My visit coincided with a season of work by experimental American Director Robert Wilson and we went to see The Old Woman at Théâtre de la Ville. The show is Wilson's most recent work and stars Russian dancer Mikhail Baryshnikov and American actor Willem Defoe. Baryshinkov's movement was delightful to watch and Defoe's physicality, voice and clowning were mesmerising but the aggressive and somewhat hollow show left me with a sour taste.
The Old Woman. Photo: Lucie Jansch
Mel, Jess (also of Compagnie 38) and I went to La Nuit de la Marionette at Théâtre Jean Arp in the Banlieue. The evening was part of the Mar.t.o Festival and was the fifth edition of the night. We took a coach from Chatalet at 6pm in the evening, watched 10 hours of live puppetry and took a coach back to Paris at 6am in the morning. Despite the evening being a merry time and a unique theatrical experience, unfortunately many of the shows were disappointing and, coming from the rich puppetry scene in Bristol, I felt like I had seen many of the techniques before but realised in a far more memorable and sophisticated way.
Some of the work brought to mind the brilliant UK company The Paper Cinema. Led by the virtuoso illustrator Nic Rawlings and Imogen Charleston with spine-tingling live music by Chris Reed, Paper Cinema are one of the closest things to the oft bandied about term 'live-animation'. Perhaps they are not unique in the use of their technique, in terms of filming live, moving things and projecting them onto a screen in front of an audience. However where they are outstanding, and for my money the best company working in this method, is the quality of their work, their attention to detail and their storytelling prowess.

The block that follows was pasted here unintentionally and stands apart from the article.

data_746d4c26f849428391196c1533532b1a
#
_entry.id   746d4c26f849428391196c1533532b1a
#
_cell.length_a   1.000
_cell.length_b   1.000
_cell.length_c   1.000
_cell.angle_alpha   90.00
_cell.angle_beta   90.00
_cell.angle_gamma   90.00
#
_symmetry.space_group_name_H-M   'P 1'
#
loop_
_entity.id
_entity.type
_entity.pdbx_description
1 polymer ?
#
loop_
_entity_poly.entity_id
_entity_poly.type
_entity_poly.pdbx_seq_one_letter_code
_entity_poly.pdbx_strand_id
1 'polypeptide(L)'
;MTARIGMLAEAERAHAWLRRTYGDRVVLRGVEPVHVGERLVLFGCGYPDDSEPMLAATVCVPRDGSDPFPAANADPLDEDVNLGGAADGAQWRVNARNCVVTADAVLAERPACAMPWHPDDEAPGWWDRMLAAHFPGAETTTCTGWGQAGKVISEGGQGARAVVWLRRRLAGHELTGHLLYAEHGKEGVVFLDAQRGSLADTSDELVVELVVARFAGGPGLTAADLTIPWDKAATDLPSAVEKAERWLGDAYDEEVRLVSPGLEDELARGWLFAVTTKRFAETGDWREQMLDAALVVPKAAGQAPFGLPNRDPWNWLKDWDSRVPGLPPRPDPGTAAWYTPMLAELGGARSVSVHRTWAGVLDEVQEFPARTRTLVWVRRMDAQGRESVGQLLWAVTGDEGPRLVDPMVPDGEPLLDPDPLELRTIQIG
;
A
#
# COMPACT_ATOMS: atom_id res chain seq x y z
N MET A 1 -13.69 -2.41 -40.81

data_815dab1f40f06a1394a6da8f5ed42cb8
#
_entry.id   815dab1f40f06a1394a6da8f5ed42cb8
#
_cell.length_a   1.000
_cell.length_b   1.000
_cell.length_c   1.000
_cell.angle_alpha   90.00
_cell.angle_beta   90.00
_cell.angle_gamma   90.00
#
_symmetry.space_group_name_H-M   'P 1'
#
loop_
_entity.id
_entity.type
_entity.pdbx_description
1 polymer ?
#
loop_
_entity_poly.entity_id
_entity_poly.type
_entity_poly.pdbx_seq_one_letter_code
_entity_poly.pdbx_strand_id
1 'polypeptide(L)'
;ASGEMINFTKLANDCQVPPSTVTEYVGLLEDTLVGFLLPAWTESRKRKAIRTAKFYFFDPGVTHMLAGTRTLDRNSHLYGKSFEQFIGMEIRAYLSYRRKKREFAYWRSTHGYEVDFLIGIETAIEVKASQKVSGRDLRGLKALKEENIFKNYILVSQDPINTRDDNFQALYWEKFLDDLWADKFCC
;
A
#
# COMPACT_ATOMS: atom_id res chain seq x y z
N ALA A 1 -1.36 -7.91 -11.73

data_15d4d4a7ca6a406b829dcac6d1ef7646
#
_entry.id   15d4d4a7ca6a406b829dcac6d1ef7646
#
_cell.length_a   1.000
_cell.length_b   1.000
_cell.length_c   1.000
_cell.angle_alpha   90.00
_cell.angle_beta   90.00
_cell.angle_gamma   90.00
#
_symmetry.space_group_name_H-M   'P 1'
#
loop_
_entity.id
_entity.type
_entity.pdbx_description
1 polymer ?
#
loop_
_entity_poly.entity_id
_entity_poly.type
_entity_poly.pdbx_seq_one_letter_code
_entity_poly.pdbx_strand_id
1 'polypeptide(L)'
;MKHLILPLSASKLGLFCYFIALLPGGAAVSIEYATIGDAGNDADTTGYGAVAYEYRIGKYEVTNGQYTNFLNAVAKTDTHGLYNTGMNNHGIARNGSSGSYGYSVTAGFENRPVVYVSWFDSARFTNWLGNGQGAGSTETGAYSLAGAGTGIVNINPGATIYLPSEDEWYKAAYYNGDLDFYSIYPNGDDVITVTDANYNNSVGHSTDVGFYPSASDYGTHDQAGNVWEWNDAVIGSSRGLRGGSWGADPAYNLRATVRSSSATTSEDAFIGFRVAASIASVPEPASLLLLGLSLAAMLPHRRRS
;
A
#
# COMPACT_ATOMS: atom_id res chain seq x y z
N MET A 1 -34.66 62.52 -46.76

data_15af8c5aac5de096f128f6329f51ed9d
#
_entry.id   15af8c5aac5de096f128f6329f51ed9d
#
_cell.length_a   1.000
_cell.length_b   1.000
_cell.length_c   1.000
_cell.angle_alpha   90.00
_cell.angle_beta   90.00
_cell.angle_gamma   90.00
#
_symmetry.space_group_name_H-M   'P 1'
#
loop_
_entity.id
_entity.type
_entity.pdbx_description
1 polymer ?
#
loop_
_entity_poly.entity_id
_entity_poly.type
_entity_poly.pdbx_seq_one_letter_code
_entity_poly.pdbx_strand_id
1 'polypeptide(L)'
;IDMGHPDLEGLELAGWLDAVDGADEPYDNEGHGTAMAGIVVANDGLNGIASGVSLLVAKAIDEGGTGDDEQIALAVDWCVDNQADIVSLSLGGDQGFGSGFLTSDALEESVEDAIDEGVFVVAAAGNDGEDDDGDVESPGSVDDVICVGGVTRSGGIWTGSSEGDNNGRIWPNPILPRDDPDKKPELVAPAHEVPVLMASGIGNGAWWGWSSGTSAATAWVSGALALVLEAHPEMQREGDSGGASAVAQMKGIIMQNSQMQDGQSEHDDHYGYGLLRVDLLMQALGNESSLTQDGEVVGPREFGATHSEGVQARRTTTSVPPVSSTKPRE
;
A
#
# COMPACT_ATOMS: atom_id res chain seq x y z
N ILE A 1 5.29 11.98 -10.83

The Paper Cinema's Night Flyer
I often see work in this vein where the story or technique may be interesting but the visuals will look like a GCSE student has been pressured into using acrylics for the first time with no sense of design, thought of colour or composition. Or sometimes you find the opposite, where the aesthetic may be accomplished and striking, but the technique will be clumsy and unconsidered or more often the story will feel like watching paint dry and however pretty the visuals it is not engaging or rewarding for an audience.
Over the years, Paper Cinema have got it right and their most recent show Odyssey is a culmination of exploration, expertise and exacting their craft. Nic's drawings are beautiful and even as illustrations alone are evocative, full of weight, life and story. Then their puppetry and movement work developed with Imogen Charleston takes the illustrations into a new realm where depth is created, camera moves are replicated and characters are hidden and revealed. The energy and dynamic movement they create with 2D illustrations is amazing to watch. And watch it we can as the puppeteers sit in front of their screens so we are aware of the process as much as the final piece. Chris Reed's music is complex, sensitive and bold and has all of the ferocity and vitality of a live-gig, so when partnered with the visual storytelling the show becomes completely absorbing, emotive and immersive.